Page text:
Adobe confirms critical Flash zero-day bug

Second flaw in four weeks exploited using Word attachments

By , Computerworld |  Security, Adobe, Adobe Flash

For the second time in the last four weeks, Adobe has told users that hackers are exploiting an unpatched bug in Flash Player, again by embedding malicious code inside a Microsoft Office document.

In a security advisory issued Monday, Adobe said that attackers are exploiting the vulnerability by embedding Flash attack files within a Microsoft Word document sent as an email attachment.

Adobe did not spell out a patch timeline for the newest Flash zero-day.

Four weeks ago, Adobe issued a similar warning about a different flaw that hackers manipulated via attack code tucked inside Excel spreadsheet attachments.

Later, RSA Security confirmed that the March vulnerability had been used by cybercriminals to gain a foothold on its corporate network, then steal information related to the company's SecurID two-factor authentication products.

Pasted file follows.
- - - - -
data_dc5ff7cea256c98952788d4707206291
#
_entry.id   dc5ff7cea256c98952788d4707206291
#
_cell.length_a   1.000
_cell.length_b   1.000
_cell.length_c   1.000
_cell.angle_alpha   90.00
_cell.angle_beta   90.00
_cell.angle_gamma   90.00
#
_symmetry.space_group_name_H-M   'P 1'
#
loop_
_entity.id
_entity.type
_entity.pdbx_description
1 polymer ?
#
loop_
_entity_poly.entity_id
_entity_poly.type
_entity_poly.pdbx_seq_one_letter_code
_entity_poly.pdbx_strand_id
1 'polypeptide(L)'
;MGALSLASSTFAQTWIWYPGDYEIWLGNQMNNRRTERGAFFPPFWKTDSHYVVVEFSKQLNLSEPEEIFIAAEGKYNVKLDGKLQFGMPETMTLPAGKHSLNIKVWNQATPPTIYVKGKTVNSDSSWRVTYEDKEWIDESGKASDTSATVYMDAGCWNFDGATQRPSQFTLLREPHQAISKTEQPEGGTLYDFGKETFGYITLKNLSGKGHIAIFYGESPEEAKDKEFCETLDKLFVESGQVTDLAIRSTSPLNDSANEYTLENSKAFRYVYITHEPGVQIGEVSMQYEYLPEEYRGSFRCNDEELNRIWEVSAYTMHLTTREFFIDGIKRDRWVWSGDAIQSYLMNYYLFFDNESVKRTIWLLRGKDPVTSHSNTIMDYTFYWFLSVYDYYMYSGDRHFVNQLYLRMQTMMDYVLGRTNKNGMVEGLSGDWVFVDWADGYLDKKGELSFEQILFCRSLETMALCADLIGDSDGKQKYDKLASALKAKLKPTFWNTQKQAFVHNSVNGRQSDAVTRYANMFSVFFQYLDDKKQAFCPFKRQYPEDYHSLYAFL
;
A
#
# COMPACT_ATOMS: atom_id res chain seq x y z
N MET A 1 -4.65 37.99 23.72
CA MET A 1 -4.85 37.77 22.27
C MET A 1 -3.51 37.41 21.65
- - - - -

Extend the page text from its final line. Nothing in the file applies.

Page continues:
Adobe patched last month's Flash bug on March 21.

Mila Parkour, the independent security researcher who reported the newest Flash flaw to Adobe, said attackers have inserted a malicious Flash Player file into a Word document named "Disentangling Industrial Policy and Competition Policy," which is then sent to targeted recipients as an attachment.

The email message's subject heading is "Disentangling Industrial Policy and Competition Policy in China," Parkour said in an April 6 entry on her Contagio Malware Dump blog.

One message that Parkour cited claimed the attached Word document was a copy of the American Bar Association's Antitrust Source newsletter , hinting that the target recipients may have been the legal departments at corporations or government agencies.

People seeing the email and attachment could be expected to fall for the ruse, since the most recent issue of Antitrust Source does contain an article by the same name. The legitimate article is available on the newsletter's Web site ( download PDF document ).


Originally published on Computerworld |  Click here to read the original story.
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